Please note that you should never self-prescribe TCM ingredients. A TCM ingredient is almost never eaten on its own but as part of a formula containing several ingredients that act together. Please consult a professional TCM practitioner, they will be best able to guide you.
Preparation: Harvest, wash and use fresh or dry it
Dosage: 9-15g if dried, 15-30g if using fresh
Main actions according to TCM*: Promotes sweating. Removes rashes. Allows the release of toxicity from the surface. Detoxifies and eases pain.
In Traditional Chinese Medicine (TCM), Hu Sui belongs to the 'Warm/Acrid herbs that release the Exterior' category. Herbs that release the Exterior aim to to treat the early stages of diseases that affect the upper respiratory tract, the eyes, the ears, the nose, the throat or the skin. TCM believes that External diseases such as colds or allergies can only invade the body if the External environment overwhelms our Wei Qi (the TCM version of the immune system). In order to counteract this invasion Warm/Acrid herbs aim to induce sweating by increasing the flow of sweat to our capillary pores. The belief is that this will expel the disease from the body and stop it from invading further.
As suggested by its category Hu Sui is Warm in nature. This means that Hu Sui tends to help people who have too much 'Cold' in their body, although with less effect than a plant that would be Hot in nature. Balance between Yin and Yang is a key health concept in TCM. Those who have too much Cold in their body are said to either have a Yin Excess (because Yin is Cold in nature) or a Yang Deficiency (Yang is Hot in Nature). Depending on your condition Hu Sui can help restore a harmonious balance between Yin and Yang.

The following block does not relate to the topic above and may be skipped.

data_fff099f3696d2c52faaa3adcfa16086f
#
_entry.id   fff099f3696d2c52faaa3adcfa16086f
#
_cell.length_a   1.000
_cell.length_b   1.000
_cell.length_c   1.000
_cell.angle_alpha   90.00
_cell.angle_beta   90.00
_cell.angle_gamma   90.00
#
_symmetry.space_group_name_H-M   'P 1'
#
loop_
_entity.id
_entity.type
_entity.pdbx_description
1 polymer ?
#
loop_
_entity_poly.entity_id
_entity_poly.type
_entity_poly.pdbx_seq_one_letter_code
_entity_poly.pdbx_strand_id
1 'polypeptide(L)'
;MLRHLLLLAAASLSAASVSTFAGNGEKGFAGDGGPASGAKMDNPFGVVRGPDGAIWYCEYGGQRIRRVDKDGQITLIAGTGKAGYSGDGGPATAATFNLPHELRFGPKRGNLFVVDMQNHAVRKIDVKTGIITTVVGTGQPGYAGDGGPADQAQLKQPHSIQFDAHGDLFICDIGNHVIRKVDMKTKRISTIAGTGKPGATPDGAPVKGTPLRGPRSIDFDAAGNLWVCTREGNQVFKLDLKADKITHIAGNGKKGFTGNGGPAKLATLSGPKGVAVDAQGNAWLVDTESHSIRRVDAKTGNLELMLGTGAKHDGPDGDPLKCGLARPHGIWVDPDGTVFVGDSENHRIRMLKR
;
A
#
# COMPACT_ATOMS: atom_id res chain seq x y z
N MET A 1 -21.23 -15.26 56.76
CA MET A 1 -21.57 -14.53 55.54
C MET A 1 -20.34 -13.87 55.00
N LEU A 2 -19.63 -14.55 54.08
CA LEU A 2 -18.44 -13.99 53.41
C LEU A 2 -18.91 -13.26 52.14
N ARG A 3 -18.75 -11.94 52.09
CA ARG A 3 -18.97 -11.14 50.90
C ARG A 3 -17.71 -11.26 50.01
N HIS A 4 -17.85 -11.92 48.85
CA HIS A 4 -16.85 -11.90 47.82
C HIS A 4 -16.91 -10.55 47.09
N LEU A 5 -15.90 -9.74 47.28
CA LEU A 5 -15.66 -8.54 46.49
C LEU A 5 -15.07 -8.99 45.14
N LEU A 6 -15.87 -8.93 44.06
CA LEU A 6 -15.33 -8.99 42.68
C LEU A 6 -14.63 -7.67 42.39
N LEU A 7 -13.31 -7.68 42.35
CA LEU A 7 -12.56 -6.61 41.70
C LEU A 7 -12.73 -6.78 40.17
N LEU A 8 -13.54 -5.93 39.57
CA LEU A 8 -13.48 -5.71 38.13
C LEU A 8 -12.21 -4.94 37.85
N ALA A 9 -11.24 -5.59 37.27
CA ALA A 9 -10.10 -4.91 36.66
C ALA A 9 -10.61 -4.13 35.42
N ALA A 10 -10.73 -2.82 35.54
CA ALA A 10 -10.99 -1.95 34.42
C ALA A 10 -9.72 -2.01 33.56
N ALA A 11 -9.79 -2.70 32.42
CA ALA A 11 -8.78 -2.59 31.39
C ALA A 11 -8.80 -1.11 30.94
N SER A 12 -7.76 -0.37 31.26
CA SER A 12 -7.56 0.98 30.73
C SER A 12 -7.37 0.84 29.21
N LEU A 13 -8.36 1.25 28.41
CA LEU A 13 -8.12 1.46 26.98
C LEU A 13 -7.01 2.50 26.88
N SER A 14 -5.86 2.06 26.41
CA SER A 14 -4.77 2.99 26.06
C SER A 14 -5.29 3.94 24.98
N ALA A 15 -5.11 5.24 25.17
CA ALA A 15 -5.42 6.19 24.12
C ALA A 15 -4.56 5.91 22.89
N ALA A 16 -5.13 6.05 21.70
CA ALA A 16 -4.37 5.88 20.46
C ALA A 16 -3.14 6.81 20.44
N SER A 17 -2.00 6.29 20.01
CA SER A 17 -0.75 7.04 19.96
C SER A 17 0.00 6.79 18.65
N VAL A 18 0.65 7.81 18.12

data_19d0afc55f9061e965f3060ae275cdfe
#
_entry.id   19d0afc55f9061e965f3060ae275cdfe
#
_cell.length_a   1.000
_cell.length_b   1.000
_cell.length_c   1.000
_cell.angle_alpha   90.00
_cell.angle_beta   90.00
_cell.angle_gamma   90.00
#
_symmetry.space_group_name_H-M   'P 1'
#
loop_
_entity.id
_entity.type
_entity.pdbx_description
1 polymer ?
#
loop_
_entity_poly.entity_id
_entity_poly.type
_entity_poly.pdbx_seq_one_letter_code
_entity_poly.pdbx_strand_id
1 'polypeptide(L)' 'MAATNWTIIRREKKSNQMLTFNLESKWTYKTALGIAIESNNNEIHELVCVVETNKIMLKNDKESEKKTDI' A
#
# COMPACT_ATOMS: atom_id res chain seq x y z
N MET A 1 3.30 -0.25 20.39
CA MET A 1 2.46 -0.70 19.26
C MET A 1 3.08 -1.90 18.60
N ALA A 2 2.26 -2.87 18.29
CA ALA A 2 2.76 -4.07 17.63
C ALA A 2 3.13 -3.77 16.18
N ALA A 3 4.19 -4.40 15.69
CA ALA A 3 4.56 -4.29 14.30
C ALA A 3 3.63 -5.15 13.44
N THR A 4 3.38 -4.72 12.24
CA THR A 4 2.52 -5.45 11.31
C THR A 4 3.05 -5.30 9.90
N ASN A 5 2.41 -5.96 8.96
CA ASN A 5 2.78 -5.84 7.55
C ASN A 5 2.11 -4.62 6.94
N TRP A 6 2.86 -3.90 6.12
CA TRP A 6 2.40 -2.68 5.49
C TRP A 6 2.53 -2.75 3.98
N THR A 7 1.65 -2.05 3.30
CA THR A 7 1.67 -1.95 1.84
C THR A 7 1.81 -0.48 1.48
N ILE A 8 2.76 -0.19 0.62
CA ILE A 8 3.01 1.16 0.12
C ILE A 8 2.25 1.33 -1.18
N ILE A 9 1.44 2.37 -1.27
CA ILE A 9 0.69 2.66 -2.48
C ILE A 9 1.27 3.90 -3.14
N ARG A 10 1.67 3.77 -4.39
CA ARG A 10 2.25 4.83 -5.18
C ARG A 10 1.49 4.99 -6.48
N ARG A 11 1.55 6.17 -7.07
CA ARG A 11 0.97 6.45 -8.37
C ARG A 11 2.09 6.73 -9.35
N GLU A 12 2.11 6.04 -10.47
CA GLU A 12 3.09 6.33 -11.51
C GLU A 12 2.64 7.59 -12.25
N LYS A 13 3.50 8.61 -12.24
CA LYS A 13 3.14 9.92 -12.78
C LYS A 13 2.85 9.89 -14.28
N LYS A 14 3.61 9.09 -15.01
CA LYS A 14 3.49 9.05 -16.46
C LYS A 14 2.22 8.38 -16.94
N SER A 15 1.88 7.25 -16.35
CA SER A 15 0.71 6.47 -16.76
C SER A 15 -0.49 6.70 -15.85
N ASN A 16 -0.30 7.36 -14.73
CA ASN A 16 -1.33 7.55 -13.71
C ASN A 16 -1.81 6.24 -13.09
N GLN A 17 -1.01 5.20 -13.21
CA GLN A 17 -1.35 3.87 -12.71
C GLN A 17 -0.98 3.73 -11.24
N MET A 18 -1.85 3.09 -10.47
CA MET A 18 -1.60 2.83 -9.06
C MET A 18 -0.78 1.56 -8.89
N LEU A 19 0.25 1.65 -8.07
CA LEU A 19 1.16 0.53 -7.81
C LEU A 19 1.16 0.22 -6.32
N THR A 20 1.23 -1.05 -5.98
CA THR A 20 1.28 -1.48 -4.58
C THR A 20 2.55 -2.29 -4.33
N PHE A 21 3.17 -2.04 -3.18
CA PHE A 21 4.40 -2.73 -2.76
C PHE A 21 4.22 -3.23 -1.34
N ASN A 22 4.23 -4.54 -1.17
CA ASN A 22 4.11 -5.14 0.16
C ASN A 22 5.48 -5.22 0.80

Hu Sui also tastes Pungent. The so-called 'Five Phases' theory in Chinese Medicine states that the taste of TCM ingredients is a key determinant of their action in the body. Pungent ingredients like Hu Sui tends to promote the circulations of Qi and Body Fluids. That's why for instance someone tends to sweat a lot when they eat spicy/pungent food.
The tastes of ingredients in TCM also determine what Organs and Meridians they target. As such Hu Sui is thought to target the Lung and the Stomach. In addition to performing respiration, the Lungs are thought in TCM to be a key part of the production chain for Qi and the Body Fluids that nourish the body. The Stomach on the other hand is responsible for receiving and ripening ingested food and fluids. It is also tasked with descending the digested elements downwards to the Small Intestine.
Coriandrum sativum (coriander) has antihyperglycaemic, insulin-releasing and insulin-like activity that could confirm its usefulness as a treatment of diabetes.1
Aqueous extract of Coriandrum sativum seed has anxiolytic effect and may have potential sedative and muscle relaxant effects. It may thus be useful to relieve anxiety and help with insomnia.2
1. Gray, A., & Flatt, P. (1999). Insulin-releasing and insulin-like activity of the traditional anti-diabetic plant Coriandrum sativum (coriander). British Journal of Nutrition, 81(3), 203-209. doi:10.1017/S0007114599000392
2. M Emamghoreishi, M Khasaki, MF Aazam (2005). Coriandrum sativum: evaluation of its anxiolytic effect in the elevated plus-maze. Journal of Ethnopharmacology, 96(3), 365-370. https://doi.org/10.1016/j.jep.2004.06.022
Hu Sui is also eaten as food. It is used as an ingredient in dishes such as Pho or Moroccan tajines.